Yeah, it will default to 1333. You'll have to set it to XMP or 1600.



LFS you the man! Thanks again bro!
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May 1, 2011 3:03:09 PM

Heh - Im running my CPU at 1.5v (with a nice big Scythe cooler) and 5Ghz!

All CPUs ar different, you could try and gage where your CPU's 'safe' limit is. A lot of people set their voltage limit for the 1.4 - 1.45 mark, i heard that an Intel tech had posted on a forum that 1.52 was the 'safe' limit for the 2500K. Y temps rarely go over 60 degrees at 5Ghz so Im happy ;) 
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May 2, 2011 4:07:01 AM

Asus offers great uefi software with that board, Why not use the auto ez clock in the bios. I used the setting for my P67 sabertooth/I7 2600k just to see what it would do and on auto it overclocked to 4.5ghz super stable. 34c (75f in room) on air 212 hyper +
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May 3, 2011 12:03:52 AM

I heard the auto clock can turn the voltages up higher than needed, what is yours at using the auto clock?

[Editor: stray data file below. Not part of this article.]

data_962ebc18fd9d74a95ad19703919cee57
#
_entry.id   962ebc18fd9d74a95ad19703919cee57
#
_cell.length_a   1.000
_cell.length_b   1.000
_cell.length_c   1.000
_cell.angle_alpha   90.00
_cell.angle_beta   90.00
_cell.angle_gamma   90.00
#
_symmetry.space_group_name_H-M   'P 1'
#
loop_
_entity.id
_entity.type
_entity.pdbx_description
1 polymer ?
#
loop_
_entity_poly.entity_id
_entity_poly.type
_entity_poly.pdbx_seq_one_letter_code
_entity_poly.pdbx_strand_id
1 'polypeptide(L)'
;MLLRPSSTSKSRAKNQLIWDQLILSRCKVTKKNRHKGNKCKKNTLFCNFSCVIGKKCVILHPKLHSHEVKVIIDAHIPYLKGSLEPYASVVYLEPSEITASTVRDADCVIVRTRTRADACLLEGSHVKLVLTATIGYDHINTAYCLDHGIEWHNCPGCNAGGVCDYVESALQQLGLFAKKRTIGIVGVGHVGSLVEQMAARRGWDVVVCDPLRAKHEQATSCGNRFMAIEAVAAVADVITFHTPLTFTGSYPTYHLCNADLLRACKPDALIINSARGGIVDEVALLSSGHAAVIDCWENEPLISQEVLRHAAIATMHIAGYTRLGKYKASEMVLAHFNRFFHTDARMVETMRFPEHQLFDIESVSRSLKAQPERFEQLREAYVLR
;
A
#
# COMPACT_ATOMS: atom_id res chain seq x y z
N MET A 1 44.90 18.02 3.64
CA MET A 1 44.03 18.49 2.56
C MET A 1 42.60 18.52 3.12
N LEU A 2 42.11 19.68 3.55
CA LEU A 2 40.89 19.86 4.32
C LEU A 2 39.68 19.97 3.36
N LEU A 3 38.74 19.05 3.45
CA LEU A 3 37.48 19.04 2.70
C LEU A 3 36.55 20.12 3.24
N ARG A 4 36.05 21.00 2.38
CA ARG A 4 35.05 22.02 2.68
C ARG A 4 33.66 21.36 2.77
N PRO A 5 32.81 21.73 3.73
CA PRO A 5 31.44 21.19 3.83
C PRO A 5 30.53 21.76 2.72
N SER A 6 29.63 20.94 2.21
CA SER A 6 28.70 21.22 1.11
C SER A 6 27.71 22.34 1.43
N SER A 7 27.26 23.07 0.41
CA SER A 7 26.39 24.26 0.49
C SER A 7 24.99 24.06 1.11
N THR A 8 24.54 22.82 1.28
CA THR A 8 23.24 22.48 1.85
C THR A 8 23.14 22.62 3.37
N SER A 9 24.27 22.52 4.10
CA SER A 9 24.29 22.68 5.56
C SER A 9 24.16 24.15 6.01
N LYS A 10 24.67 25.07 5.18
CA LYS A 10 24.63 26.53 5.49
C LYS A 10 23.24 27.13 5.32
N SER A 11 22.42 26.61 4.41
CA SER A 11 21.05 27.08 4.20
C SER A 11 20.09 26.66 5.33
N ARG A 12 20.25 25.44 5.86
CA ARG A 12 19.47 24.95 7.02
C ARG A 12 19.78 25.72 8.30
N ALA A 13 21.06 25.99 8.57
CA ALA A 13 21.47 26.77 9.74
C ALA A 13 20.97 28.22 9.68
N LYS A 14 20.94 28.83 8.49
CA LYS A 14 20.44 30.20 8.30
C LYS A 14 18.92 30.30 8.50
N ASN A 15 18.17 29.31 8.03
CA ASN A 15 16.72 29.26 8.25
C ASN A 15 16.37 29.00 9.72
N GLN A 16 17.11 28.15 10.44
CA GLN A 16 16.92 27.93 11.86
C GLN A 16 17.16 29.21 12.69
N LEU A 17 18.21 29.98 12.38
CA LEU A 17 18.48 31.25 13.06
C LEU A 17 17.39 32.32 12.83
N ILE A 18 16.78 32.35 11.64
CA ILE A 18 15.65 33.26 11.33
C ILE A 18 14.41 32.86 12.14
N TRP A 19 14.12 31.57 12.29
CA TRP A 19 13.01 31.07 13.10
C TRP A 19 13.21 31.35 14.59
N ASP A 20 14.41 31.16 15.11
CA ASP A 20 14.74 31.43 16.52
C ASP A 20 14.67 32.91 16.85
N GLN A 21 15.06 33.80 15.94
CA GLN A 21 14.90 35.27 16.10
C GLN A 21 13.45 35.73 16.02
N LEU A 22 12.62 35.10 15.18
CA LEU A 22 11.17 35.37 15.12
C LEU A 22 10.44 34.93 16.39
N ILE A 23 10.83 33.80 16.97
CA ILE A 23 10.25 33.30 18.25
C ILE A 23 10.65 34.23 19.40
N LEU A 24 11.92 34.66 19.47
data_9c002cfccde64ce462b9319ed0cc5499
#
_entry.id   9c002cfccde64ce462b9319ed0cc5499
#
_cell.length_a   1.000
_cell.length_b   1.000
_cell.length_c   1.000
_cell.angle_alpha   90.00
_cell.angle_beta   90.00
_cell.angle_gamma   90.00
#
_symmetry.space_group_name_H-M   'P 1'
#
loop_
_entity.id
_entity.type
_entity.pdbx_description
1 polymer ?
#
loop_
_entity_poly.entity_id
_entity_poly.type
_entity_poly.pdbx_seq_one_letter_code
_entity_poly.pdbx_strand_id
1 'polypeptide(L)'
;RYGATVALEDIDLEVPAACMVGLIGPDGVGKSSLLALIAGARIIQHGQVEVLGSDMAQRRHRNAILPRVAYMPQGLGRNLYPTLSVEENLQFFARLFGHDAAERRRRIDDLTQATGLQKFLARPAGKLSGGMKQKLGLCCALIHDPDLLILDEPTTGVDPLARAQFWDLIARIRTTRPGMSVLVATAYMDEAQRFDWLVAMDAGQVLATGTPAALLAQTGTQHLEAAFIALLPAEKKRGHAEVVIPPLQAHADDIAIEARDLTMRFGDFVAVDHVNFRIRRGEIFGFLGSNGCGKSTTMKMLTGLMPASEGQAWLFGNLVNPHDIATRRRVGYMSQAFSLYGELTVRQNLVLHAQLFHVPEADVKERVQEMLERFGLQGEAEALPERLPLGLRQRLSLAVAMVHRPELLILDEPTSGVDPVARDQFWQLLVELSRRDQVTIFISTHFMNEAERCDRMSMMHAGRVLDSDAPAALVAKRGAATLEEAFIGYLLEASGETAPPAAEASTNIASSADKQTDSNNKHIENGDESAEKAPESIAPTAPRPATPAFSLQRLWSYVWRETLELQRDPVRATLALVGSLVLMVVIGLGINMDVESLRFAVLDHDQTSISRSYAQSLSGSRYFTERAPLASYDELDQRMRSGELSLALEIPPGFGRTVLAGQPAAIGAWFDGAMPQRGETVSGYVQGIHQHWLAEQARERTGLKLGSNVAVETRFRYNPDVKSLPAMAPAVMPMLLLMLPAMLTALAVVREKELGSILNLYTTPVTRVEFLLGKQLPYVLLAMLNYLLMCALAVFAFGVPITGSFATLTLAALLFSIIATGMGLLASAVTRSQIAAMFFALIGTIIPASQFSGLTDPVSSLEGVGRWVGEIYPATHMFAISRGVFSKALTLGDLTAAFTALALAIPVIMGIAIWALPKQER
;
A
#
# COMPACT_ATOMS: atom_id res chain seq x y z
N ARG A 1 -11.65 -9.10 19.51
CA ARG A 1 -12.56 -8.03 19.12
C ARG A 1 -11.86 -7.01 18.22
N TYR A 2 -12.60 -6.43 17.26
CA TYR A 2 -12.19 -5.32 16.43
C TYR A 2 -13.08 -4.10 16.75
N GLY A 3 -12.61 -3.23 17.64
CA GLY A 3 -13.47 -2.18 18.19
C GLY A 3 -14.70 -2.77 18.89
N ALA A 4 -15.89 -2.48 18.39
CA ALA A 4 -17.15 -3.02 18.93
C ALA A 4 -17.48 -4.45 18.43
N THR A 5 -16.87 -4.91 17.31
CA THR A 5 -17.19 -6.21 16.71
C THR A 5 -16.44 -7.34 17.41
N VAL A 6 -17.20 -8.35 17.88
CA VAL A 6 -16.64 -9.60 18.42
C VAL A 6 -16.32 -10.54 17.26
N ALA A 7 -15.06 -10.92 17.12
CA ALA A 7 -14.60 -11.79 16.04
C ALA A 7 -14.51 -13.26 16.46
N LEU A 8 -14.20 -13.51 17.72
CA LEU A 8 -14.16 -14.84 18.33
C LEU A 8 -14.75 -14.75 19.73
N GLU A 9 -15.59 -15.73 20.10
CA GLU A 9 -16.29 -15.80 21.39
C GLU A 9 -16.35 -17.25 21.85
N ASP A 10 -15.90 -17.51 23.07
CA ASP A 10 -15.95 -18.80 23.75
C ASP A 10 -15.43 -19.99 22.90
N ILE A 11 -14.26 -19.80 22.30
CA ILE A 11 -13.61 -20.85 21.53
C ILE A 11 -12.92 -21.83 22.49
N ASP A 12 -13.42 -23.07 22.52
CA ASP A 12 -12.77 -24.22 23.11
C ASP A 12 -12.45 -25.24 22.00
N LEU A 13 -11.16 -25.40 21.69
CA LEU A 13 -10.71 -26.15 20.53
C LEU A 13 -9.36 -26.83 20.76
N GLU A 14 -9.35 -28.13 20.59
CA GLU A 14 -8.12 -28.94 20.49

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May 3, 2011 11:31:59 PM

baybiz85 said:
I heard the auto clock can turn the voltages up higher than needed, what is yours at using the auto clock?



the middle stock setting is 1.165v which is running 3.8ghz

the higher one is 1.220v which is running about 4.6ghz

this is all done with the efi auto clocking, yes doing a manual over clock will get better results, but for someone that is new to overclocking this is some good stuff.
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May 4, 2011 12:26:11 AM

wow 1.22v at 4.6ghz is actually pretty good compared to other posts I've seen on multiple forums. You got that from the auto clock? I'm impressed.
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May 4, 2011 2:10:14 AM

baybiz85 said:
wow 1.22v at 4.6ghz is actually pretty good compared to other posts I've seen on multiple forums. You got that from the auto clock? I'm impressed.



yup from the highest auto clock in the ez bios, keep in mind this from the I72600k , but i believe the 2500k is similar